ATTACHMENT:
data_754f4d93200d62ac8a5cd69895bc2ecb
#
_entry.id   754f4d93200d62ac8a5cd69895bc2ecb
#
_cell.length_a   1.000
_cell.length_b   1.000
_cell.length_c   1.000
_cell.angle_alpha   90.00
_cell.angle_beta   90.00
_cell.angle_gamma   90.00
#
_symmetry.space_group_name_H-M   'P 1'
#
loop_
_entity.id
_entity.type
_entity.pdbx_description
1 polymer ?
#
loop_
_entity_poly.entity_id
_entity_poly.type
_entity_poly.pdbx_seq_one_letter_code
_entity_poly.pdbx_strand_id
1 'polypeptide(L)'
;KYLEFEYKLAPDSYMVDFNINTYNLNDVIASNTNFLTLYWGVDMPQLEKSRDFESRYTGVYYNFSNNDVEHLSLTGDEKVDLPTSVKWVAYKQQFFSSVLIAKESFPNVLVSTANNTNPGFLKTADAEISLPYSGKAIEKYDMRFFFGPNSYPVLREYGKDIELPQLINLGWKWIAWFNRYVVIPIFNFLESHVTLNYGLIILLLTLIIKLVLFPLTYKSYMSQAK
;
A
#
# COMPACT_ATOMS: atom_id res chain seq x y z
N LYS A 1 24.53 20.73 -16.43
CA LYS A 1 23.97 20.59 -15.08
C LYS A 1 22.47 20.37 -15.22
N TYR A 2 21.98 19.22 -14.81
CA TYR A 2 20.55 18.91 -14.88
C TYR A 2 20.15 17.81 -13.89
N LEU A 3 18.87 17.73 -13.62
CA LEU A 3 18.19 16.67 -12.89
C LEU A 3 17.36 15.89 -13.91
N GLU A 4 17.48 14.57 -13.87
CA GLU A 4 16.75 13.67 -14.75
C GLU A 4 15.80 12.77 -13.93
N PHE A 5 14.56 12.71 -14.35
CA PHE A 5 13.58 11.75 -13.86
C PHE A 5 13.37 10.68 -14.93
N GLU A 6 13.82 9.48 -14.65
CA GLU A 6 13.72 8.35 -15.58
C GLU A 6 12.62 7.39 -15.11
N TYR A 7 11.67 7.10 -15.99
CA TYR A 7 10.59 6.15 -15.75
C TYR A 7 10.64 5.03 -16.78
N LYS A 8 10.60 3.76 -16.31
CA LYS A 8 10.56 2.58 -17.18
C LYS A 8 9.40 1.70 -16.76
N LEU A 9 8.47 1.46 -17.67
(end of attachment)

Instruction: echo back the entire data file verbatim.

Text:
data_754f4d93200d62ac8a5cd69895bc2ecb
#
_entry.id   754f4d93200d62ac8a5cd69895bc2ecb
#
_cell.length_a   1.000
_cell.length_b   1.000
_cell.length_c   1.000
_cell.angle_alpha   90.00
_cell.angle_beta   90.00
_cell.angle_gamma   90.00
#
_symmetry.space_group_name_H-M   'P 1'
#
loop_
_entity.id
_entity.type
_entity.pdbx_description
1 polymer ?
#
loop_
_entity_poly.entity_id
_entity_poly.type
_entity_poly.pdbx_seq_one_letter_code
_entity_poly.pdbx_strand_id
1 'polypeptide(L)'
;KYLEFEYKLAPDSYMVDFNINTYNLNDVIASNTNFLTLYWGVDMPQLEKSRDFESRYTGVYYNFSNNDVEHLSLTGDEKVDLPTSVKWVAYKQQFFSSVLIAKESFPNVLVSTANNTNPGFLKTADAEISLPYSGKAIEKYDMRFFFGPNSYPVLREYGKDIELPQLINLGWKWIAWFNRYVVIPIFNFLESHVTLNYGLIILLLTLIIKLVLFPLTYKSYMSQAK
;
A
#
# COMPACT_ATOMS: atom_id res chain seq x y z
N LYS A 1 24.53 20.73 -16.43
CA LYS A 1 23.97 20.59 -15.08
C LYS A 1 22.47 20.37 -15.22
N TYR A 2 21.98 19.22 -14.81
CA TYR A 2 20.55 18.91 -14.88
C TYR A 2 20.15 17.81 -13.89
N LEU A 3 18.87 17.73 -13.62
CA LEU A 3 18.19 16.67 -12.89
C LEU A 3 17.36 15.89 -13.91
N GLU A 4 17.48 14.57 -13.87
CA GLU A 4 16.75 13.67 -14.75
C GLU A 4 15.80 12.77 -13.93
N PHE A 5 14.56 12.71 -14.35
CA PHE A 5 13.58 11.75 -13.86
C PHE A 5 13.37 10.68 -14.93
N GLU A 6 13.82 9.48 -14.65
CA GLU A 6 13.72 8.35 -15.58
C GLU A 6 12.62 7.39 -15.11
N TYR A 7 11.67 7.10 -15.99
CA TYR A 7 10.59 6.15 -15.75
C TYR A 7 10.64 5.03 -16.78
N LYS A 8 10.60 3.76 -16.31
CA LYS A 8 10.56 2.58 -17.18
C LYS A 8 9.40 1.70 -16.76
N LEU A 9 8.47 1.46 -17.67